Louisville suspends no-knock warrants
by Rachel Lynn Aldrich
Posted 6/01/20, 12:05 pm
Police in Louisville, Ky., will stop entering homes to search them without first notifying the residents, at least for now. Mayor Greg Fischer on Friday announced the city’s police department would indefinitely suspend its use of so-called no-knock warrants. The department had already changed the rules once to require the police chief to sign off on no-knock requests before they went to a judge for approval.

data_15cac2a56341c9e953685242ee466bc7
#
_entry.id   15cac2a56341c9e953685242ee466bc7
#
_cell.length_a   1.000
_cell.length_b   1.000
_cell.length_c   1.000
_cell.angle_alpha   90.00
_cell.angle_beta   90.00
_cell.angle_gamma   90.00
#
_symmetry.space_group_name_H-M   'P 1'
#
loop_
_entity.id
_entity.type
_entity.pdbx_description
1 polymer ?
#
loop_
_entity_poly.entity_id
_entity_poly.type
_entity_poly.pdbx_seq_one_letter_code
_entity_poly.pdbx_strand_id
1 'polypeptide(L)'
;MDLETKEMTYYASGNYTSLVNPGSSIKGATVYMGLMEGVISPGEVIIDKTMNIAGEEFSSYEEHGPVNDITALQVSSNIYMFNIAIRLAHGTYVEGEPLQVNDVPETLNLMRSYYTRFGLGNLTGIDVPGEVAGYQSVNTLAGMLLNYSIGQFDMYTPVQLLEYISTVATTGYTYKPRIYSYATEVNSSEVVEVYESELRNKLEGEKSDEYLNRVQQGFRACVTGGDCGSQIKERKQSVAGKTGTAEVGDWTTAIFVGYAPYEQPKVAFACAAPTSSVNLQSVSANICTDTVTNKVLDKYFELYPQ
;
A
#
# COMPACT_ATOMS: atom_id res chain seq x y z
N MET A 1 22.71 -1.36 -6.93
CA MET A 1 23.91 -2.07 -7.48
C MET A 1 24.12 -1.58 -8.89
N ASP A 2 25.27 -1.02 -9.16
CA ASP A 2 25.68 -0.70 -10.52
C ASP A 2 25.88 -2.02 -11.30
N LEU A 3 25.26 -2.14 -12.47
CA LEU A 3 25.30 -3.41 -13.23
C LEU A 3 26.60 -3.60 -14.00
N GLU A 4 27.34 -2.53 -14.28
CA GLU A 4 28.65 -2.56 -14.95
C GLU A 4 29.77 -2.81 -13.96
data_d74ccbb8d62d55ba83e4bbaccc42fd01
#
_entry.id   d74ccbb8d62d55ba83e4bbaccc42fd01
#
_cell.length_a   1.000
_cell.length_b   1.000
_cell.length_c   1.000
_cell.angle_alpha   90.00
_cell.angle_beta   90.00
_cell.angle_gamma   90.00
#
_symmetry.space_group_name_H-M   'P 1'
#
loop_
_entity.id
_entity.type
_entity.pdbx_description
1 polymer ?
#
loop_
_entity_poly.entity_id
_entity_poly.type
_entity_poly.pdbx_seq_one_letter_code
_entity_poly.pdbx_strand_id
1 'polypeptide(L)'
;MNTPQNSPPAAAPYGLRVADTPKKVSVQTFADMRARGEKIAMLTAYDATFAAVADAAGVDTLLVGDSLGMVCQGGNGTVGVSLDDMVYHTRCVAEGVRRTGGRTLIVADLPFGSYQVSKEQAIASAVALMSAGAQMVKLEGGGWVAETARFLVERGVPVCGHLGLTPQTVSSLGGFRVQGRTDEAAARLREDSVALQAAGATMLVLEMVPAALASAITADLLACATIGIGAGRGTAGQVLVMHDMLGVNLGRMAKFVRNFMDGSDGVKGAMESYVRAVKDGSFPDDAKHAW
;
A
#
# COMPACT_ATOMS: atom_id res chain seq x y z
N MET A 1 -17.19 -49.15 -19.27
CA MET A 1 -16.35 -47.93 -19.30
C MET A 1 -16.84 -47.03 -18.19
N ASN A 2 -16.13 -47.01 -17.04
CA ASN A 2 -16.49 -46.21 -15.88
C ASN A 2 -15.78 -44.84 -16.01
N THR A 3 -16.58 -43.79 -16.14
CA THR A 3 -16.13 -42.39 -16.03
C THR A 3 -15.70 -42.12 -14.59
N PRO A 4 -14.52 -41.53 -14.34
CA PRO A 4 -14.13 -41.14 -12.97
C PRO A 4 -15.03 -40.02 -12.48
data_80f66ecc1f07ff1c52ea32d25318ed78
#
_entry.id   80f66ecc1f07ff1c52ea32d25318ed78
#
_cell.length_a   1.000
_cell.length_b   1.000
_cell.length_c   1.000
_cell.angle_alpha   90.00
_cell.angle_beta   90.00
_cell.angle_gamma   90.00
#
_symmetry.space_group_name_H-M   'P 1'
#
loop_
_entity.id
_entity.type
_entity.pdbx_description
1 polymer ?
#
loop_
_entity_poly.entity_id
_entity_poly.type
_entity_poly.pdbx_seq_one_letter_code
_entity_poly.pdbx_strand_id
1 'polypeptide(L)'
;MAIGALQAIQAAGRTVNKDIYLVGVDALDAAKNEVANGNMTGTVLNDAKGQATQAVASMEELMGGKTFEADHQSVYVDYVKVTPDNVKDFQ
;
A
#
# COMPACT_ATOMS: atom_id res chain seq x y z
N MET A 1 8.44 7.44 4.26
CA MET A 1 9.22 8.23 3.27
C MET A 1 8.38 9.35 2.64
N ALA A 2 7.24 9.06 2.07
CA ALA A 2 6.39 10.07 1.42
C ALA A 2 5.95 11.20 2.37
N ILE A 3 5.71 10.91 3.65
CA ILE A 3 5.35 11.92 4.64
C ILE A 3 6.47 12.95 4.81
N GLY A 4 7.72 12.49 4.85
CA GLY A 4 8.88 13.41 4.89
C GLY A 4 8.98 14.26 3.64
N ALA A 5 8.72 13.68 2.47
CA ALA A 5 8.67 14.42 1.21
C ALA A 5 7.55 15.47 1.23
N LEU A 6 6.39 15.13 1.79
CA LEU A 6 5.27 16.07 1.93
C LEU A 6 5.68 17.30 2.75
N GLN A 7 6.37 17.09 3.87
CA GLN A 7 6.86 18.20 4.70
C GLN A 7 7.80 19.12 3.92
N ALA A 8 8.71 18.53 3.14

What prompted the suspension? Louisville police officers executing a no-knock warrant in a drug case shot and killed 26-year-old Breonna Taylor, an unarmed African American woman, in March. Police said they announced themselves as they entered the home. Taylor’s boyfriend, Kenneth Walker, said they did not and he thought it was a home invasion. He allegedly fired a shot at them. The officers opened fire, killing Taylor. Her death and the practice of no-knock warrants have become a flashpoint during protests in Kentucky following the death of George Floyd in Minneapolis after a police officer knelt on his neck during an arrest.
Dig deeper: Read Sharon Dierberger’s report on how Floyd ended up in Minneapolis.
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